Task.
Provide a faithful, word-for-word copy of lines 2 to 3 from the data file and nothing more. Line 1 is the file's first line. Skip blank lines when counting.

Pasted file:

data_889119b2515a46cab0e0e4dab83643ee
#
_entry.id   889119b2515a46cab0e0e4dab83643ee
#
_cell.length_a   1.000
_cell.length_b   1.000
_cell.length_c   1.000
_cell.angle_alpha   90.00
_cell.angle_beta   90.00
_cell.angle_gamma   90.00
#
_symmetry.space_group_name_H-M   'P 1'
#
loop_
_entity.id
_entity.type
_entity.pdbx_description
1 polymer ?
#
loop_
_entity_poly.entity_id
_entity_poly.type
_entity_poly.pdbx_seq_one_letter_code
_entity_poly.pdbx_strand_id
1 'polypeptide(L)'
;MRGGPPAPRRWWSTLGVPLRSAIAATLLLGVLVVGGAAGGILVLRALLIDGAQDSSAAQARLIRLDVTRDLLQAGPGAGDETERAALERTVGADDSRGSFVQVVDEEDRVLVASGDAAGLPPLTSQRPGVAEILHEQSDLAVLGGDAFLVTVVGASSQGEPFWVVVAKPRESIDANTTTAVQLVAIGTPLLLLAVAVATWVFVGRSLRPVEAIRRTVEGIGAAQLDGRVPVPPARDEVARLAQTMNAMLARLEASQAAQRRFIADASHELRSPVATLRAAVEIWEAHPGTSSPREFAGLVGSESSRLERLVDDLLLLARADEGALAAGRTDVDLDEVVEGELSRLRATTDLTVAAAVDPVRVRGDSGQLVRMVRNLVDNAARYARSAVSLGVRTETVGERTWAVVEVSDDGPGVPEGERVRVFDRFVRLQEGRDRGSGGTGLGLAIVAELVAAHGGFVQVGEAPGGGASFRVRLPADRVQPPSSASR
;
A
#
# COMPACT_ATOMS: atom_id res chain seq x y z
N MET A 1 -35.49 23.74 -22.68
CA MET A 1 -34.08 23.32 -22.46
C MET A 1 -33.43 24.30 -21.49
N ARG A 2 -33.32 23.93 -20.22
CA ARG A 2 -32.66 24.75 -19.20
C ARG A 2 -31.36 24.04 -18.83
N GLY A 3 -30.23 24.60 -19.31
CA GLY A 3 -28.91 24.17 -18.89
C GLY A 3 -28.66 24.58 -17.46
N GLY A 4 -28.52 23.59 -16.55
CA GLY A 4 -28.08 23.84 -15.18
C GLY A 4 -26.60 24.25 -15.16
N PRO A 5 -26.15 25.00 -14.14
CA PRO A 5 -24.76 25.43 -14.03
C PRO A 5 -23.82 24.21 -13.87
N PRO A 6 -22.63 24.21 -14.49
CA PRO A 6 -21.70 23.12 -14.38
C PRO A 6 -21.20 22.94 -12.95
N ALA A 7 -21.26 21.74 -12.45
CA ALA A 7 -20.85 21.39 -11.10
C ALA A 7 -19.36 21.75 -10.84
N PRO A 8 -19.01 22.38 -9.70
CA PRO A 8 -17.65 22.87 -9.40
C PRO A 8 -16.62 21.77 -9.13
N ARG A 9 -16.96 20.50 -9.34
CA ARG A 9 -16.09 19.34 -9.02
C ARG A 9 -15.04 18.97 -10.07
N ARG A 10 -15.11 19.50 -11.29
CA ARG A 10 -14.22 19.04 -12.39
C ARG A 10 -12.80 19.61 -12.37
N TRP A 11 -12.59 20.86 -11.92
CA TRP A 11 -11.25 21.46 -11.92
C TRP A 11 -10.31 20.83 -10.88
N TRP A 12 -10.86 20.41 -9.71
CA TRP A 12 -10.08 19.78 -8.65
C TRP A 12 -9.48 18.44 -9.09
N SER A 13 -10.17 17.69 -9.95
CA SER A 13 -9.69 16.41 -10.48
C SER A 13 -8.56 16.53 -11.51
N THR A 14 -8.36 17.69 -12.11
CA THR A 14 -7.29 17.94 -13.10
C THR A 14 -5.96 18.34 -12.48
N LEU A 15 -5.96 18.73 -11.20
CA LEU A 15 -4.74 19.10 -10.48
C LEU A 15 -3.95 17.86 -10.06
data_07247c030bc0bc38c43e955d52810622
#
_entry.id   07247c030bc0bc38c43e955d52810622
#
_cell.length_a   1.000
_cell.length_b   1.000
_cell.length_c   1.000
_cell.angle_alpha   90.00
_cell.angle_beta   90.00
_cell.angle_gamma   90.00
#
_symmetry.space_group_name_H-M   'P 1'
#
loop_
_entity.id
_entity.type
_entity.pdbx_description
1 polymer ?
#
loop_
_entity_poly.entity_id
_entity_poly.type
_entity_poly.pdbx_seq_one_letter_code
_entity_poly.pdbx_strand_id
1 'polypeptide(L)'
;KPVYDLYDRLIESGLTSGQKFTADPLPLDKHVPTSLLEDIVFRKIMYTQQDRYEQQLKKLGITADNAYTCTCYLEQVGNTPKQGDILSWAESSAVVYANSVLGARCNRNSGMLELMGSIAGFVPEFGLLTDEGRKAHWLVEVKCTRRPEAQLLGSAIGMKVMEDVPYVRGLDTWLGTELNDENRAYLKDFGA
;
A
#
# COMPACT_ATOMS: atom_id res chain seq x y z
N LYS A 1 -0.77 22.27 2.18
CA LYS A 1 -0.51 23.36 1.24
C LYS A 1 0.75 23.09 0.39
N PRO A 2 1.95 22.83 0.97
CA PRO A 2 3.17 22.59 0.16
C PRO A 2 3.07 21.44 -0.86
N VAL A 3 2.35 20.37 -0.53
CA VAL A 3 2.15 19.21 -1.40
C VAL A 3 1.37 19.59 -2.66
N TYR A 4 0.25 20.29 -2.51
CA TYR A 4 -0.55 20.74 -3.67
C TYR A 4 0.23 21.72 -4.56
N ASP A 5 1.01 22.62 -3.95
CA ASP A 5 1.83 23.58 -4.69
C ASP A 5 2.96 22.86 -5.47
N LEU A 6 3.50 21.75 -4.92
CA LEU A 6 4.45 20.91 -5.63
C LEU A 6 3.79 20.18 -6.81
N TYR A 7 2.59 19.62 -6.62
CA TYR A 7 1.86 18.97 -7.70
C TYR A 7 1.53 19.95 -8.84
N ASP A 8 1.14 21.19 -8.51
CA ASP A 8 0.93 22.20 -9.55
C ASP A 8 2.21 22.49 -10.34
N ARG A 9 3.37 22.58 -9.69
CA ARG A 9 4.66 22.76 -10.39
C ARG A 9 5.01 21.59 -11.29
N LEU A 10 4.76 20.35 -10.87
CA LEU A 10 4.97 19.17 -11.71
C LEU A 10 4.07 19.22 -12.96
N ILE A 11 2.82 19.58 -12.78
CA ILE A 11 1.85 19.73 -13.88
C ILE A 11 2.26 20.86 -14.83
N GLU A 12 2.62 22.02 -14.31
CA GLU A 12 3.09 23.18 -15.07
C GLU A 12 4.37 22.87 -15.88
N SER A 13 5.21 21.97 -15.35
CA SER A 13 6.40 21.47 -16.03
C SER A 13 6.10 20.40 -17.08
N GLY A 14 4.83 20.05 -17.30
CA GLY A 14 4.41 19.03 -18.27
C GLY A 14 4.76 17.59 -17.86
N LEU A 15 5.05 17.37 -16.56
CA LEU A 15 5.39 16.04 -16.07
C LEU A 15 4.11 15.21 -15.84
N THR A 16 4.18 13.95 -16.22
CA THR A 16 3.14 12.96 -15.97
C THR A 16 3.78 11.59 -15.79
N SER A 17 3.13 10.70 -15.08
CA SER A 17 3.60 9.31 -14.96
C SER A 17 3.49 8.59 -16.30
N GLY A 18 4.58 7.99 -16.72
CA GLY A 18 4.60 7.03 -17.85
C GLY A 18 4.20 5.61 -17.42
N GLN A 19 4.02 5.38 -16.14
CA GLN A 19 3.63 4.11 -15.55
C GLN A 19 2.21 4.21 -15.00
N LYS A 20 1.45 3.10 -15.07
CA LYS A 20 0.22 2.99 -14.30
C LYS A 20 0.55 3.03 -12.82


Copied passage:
#
_entry.id   889119b2515a46cab0e0e4dab83643ee